He’s a Muslim terrorist. He’s a homophobe, his father says. It’s a hate crime. He’s ISIS. He’s not ISIS. It’s a hate crime. He called 911 and declared his allegiance to ISIS. An ISIS media outlet has claimed his allegiance. It’s a hate crime.
It’s a hate crime.
So much chatter, so little truth: At least 50 people, enjoying their Saturday night at an Orlando gay bar, died at the hand of a homophobic gunman armed with more guns and ammunition than any American civilian should be allowed to own, and 53 more were wounded. Omar Sidiqqi Mateen apparently associated himself with ISIS in a 911 call during the crime, and had been identified by law enforcement for possible ISIS sympathies. Far more important, in our American context, he associated himself with assault weapons and violent homophobia, which ended as it had before.
Should this factor into the 2016 presidential campaign? Well, President Obama and Hillary Clinton acted like Democrats always do, they were cautious and respectful and sorrowful; they canceled their joint rally in Green Bay, Wisconsin, which was scheduled for this Wednesday. But Donald Trump kept tweeting out shards of his tiny, toxic brain all day, accepting “congrats” for proposing a ban on Muslims, and then proposing it again, though Mateen was born in New York. Then he issued a garbled statement that told President Obama to “step down” for his refusal to say the words “radical Islam,” and likewise ordered Clinton to “get out of this race for the Presidency.”
It’s a hate crime.
I feel like I’ve written this piece before: another place of inclusion is invaded by a violent hater, and innocent people are dead. I wrote it when a Jewish Community Center was shot up by a white supremacist, I wrote it again almost exactly a year ago when a white supremacist shot up a black church, I’m writing it now as a homophobe who may have been an Islamic extremist shot up a gay bar. I sent my daughter to a Jewish Community Center preschool; I’ve been welcomed at black churches my whole life; I went to gay bars in high school and college. As a straight white Catholic woman, I’ve been given so much privilege and comfort in spaces that aren’t “mine.”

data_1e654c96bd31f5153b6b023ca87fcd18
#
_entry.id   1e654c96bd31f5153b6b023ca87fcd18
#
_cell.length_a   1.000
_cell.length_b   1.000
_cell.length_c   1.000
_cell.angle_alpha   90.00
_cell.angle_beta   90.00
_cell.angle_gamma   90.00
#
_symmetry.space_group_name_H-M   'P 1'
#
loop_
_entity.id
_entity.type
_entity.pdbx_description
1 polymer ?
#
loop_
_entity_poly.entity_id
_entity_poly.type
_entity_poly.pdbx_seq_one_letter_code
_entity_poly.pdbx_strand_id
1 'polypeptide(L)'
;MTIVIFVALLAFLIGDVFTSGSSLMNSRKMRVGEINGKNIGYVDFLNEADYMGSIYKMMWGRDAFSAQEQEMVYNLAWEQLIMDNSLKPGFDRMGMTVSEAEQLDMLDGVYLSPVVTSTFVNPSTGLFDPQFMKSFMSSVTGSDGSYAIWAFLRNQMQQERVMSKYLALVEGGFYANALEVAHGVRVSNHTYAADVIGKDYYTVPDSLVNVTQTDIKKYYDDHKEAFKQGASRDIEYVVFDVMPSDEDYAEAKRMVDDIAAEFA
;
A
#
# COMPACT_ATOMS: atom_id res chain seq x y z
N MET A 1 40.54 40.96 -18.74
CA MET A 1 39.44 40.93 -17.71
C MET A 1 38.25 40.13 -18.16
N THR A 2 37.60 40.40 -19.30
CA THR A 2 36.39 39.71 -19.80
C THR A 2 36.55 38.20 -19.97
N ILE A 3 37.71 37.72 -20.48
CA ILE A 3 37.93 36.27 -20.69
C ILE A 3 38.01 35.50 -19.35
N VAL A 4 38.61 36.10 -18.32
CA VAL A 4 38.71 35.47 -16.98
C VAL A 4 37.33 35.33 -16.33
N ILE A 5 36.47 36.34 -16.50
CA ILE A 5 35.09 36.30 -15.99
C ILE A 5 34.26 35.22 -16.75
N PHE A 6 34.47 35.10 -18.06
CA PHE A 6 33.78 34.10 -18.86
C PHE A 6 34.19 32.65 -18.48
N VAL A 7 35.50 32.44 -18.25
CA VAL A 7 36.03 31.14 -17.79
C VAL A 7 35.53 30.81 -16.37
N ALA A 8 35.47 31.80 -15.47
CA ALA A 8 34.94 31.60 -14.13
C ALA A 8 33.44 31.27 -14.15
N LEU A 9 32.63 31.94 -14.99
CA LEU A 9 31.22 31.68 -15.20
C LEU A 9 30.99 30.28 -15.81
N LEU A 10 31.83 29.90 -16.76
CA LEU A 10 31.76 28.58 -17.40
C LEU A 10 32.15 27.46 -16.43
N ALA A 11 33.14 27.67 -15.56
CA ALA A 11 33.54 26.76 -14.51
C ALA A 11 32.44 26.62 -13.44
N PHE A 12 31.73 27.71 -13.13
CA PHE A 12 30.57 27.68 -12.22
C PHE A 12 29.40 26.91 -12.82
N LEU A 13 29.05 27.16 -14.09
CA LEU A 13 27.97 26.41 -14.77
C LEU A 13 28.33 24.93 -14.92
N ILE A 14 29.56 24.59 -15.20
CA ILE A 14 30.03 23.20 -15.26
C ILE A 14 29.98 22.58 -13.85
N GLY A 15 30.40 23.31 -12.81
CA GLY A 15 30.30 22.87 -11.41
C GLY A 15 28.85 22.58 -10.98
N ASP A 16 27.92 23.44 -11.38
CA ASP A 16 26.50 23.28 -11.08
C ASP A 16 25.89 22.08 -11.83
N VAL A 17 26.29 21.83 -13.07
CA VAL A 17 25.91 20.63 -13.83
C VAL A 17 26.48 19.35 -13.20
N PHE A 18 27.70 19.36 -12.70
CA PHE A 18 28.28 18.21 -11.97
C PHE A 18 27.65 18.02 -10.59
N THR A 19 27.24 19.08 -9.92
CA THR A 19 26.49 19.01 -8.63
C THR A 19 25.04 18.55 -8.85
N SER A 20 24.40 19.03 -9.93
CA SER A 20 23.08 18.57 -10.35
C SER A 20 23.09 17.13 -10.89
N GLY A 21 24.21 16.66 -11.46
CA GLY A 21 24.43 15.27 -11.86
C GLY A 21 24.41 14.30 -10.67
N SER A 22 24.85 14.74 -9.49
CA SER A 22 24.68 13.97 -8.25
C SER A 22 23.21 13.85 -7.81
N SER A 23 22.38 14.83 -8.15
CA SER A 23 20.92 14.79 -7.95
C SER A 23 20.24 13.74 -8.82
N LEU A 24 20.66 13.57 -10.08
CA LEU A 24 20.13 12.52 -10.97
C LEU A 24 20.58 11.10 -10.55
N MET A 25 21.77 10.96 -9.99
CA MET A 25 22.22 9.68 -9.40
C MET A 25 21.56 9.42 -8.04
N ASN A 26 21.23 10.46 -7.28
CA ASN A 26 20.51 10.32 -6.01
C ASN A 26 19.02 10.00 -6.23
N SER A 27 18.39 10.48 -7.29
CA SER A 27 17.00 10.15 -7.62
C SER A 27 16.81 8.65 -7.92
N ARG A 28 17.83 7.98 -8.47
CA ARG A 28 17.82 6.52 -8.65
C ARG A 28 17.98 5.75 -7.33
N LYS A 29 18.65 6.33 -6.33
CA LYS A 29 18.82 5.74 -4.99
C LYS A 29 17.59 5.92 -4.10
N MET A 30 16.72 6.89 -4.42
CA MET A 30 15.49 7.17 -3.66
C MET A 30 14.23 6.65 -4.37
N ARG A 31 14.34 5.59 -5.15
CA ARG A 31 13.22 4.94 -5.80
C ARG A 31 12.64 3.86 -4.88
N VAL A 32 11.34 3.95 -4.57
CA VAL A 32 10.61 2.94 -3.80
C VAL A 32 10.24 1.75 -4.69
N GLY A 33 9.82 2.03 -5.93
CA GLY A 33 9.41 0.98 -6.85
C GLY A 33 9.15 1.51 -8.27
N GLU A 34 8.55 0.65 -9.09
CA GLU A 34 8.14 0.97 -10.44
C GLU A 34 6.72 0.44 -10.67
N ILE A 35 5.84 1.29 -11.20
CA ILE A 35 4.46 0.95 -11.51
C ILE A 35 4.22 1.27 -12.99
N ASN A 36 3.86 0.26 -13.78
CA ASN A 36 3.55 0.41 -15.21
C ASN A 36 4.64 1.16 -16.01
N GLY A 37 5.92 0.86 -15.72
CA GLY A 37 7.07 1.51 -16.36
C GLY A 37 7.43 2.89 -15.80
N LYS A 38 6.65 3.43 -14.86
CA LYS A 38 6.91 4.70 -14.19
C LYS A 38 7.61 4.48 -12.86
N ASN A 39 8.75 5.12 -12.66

It made me think about Donald Trump, who’s an eccentric weirdo who used to be a tolerant New Yorker of uncertain politics, who relied on the tolerance of his home state and city to cast aside two wives and repeatedly reinvent himself. Now he’s reinvented himself as the champion of homophobes and Islamaphobes, and he’s cast his lot with the party of cruelty to the LGBT community and indifference to the victims of white supremacy.
And while many of that party’s leaders are trying to insist Trump is beyond the pale, their reactions to Orlando show how much they have in common with their presumptive presidential nominee. House Speaker Paul Ryan, Senate majority leader Mitch McConnell, Senator Kelly Ayotte—basically, every Republican I’m aware of who has responded to the Orlando massacre has failed to mention either gay people or guns in their faux-pious expressions of sadness. They are Trump, and Trump is them, and that should be made clear from today through November.
In my circle of conscientious, super-anxious Democrats, there is worry that another terror attack only helps Trump. I have a rare sense of conviction and, I hope, prescience about this.
This is a hate crime. And a gun crime. And Americans are tiring of the GOP’s defending guns and hate.